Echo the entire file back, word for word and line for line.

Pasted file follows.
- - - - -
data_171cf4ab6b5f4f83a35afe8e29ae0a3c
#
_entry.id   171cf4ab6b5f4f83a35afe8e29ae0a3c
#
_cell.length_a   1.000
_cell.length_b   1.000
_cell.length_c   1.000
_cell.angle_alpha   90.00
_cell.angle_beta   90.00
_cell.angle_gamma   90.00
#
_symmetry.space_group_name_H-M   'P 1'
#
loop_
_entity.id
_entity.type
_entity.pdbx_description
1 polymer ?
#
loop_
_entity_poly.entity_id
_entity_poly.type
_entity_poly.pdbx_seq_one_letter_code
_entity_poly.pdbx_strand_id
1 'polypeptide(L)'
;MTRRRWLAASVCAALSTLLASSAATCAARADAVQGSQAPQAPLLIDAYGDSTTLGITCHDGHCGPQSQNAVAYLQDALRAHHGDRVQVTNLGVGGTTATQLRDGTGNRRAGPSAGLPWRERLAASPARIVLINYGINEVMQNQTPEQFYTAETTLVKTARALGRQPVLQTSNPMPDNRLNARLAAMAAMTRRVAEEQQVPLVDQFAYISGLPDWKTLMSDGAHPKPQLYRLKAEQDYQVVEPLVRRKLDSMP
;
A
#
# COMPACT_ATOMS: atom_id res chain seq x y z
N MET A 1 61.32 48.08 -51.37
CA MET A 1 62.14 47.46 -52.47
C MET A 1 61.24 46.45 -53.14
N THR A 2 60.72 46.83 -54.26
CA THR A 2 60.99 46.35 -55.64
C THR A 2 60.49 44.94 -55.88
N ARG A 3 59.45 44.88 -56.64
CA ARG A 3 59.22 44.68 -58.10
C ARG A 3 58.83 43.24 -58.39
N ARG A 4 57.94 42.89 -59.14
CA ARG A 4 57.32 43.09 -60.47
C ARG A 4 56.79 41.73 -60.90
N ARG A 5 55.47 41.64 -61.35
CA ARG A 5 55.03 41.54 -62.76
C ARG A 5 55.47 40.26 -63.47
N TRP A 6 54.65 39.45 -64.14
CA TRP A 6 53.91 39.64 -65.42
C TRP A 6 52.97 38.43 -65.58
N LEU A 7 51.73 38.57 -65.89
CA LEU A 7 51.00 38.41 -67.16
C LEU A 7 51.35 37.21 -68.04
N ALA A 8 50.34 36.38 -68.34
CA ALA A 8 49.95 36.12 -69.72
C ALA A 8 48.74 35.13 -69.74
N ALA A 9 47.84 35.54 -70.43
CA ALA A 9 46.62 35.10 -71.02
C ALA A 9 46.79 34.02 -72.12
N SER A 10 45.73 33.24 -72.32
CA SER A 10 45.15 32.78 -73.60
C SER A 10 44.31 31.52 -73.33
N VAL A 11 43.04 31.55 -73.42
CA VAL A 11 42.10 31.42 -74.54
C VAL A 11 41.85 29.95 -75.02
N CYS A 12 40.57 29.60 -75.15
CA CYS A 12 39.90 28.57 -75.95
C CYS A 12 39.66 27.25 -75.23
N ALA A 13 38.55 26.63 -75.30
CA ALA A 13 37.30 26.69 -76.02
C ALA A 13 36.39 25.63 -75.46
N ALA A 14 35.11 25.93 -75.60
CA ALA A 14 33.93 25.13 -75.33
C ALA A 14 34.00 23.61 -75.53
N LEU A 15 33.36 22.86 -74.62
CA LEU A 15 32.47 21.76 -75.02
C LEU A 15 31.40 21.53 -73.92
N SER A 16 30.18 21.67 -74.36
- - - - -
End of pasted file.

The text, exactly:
data_171cf4ab6b5f4f83a35afe8e29ae0a3c
#
_entry.id   171cf4ab6b5f4f83a35afe8e29ae0a3c
#
_cell.length_a   1.000
_cell.length_b   1.000
_cell.length_c   1.000
_cell.angle_alpha   90.00
_cell.angle_beta   90.00
_cell.angle_gamma   90.00
#
_symmetry.space_group_name_H-M   'P 1'
#
loop_
_entity.id
_entity.type
_entity.pdbx_description
1 polymer ?
#
loop_
_entity_poly.entity_id
_entity_poly.type
_entity_poly.pdbx_seq_one_letter_code
_entity_poly.pdbx_strand_id
1 'polypeptide(L)'
;MTRRRWLAASVCAALSTLLASSAATCAARADAVQGSQAPQAPLLIDAYGDSTTLGITCHDGHCGPQSQNAVAYLQDALRAHHGDRVQVTNLGVGGTTATQLRDGTGNRRAGPSAGLPWRERLAASPARIVLINYGINEVMQNQTPEQFYTAETTLVKTARALGRQPVLQTSNPMPDNRLNARLAAMAAMTRRVAEEQQVPLVDQFAYISGLPDWKTLMSDGAHPKPQLYRLKAEQDYQVVEPLVRRKLDSMP
;
A
#
# COMPACT_ATOMS: atom_id res chain seq x y z
N MET A 1 61.32 48.08 -51.37
CA MET A 1 62.14 47.46 -52.47
C MET A 1 61.24 46.45 -53.14
N THR A 2 60.72 46.83 -54.26
CA THR A 2 60.99 46.35 -55.64
C THR A 2 60.49 44.94 -55.88
N ARG A 3 59.45 44.88 -56.64
CA ARG A 3 59.22 44.68 -58.10
C ARG A 3 58.83 43.24 -58.39
N ARG A 4 57.94 42.89 -59.14
CA ARG A 4 57.32 43.09 -60.47
C ARG A 4 56.79 41.73 -60.90
N ARG A 5 55.47 41.64 -61.35
CA ARG A 5 55.03 41.54 -62.76
C ARG A 5 55.47 40.26 -63.47
N TRP A 6 54.65 39.45 -64.14
CA TRP A 6 53.91 39.64 -65.42
C TRP A 6 52.97 38.43 -65.58
N LEU A 7 51.73 38.57 -65.89
CA LEU A 7 51.00 38.41 -67.16
C LEU A 7 51.35 37.21 -68.04
N ALA A 8 50.34 36.38 -68.34
CA ALA A 8 49.95 36.12 -69.72
C ALA A 8 48.74 35.13 -69.74
N ALA A 9 47.84 35.54 -70.43
CA ALA A 9 46.62 35.10 -71.02
C ALA A 9 46.79 34.02 -72.12
N SER A 10 45.73 33.24 -72.32
CA SER A 10 45.15 32.78 -73.60
C SER A 10 44.31 31.52 -73.33
N VAL A 11 43.04 31.55 -73.42
CA VAL A 11 42.10 31.42 -74.54
C VAL A 11 41.85 29.95 -75.02
N CYS A 12 40.57 29.60 -75.15
CA CYS A 12 39.90 28.57 -75.95
C CYS A 12 39.66 27.25 -75.23
N ALA A 13 38.55 26.63 -75.30
CA ALA A 13 37.30 26.69 -76.02
C ALA A 13 36.39 25.63 -75.46
N ALA A 14 35.11 25.93 -75.60
CA ALA A 14 33.93 25.13 -75.33
C ALA A 14 34.00 23.61 -75.53
N LEU A 15 33.36 22.86 -74.62
CA LEU A 15 32.47 21.76 -75.02
C LEU A 15 31.40 21.53 -73.92
N SER A 16 30.18 21.67 -74.36